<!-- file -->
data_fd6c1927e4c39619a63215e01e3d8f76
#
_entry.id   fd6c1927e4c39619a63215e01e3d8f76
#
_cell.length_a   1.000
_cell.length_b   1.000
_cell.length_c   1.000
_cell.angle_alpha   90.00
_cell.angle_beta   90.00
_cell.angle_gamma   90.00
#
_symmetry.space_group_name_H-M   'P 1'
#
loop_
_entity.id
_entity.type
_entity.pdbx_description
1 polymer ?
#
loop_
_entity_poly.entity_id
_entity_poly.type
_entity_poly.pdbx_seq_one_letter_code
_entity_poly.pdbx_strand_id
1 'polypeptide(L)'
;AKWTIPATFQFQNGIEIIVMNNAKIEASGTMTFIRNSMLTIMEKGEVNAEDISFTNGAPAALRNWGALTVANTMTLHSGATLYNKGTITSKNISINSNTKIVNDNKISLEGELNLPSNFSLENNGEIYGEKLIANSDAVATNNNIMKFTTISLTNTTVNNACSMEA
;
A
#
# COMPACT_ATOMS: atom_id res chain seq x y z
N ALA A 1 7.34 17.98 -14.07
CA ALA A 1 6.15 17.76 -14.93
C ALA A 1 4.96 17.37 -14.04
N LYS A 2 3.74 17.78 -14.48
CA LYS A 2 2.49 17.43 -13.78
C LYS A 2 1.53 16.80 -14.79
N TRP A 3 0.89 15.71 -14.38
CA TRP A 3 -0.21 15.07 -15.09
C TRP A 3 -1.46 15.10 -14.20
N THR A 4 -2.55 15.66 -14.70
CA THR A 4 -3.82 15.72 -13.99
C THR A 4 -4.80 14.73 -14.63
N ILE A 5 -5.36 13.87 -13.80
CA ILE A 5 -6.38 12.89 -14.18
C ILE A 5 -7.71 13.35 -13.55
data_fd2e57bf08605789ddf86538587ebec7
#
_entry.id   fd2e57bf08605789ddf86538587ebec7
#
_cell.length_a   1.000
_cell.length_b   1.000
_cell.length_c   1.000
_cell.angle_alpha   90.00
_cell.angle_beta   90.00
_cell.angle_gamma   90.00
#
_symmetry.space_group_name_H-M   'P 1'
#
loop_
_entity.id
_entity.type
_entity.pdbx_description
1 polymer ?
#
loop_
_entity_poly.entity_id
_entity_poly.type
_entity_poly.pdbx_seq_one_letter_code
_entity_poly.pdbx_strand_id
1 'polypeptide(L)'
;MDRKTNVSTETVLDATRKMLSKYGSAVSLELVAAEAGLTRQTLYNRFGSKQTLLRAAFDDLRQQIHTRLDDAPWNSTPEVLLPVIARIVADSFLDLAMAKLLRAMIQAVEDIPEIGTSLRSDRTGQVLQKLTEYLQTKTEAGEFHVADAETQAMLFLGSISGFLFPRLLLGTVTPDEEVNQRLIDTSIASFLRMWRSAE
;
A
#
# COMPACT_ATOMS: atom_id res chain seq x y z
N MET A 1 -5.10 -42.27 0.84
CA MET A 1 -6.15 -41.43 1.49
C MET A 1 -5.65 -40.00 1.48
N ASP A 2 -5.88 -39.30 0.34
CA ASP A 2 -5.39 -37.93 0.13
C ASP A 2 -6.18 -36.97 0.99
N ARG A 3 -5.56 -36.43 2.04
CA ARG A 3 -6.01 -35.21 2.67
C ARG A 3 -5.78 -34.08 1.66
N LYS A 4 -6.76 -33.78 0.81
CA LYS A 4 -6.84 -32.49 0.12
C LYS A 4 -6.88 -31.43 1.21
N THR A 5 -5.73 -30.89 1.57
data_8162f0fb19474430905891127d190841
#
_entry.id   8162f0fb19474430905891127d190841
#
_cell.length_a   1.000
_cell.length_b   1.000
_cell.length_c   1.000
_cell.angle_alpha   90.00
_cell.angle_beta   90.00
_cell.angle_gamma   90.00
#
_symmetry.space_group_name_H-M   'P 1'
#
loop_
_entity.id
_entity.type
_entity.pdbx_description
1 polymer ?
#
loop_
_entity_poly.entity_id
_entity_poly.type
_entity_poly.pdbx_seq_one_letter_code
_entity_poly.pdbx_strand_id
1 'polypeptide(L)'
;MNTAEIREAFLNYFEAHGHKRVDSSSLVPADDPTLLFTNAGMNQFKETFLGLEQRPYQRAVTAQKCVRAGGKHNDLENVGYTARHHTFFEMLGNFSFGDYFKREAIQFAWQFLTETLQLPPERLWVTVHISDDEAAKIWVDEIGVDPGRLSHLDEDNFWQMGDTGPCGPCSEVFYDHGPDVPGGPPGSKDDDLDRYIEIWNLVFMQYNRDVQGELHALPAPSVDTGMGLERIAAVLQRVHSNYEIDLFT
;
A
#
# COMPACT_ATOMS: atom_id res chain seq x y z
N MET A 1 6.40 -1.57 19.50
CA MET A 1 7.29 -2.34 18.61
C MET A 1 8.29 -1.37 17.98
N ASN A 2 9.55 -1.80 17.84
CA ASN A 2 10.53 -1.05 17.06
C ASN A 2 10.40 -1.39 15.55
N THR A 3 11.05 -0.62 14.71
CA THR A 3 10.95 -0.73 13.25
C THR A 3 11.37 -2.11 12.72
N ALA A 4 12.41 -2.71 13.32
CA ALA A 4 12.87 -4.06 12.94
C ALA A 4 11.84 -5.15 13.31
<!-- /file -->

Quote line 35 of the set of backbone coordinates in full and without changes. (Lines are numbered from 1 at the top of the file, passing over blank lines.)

CA LYS A 2 2.49 17.43 -13.78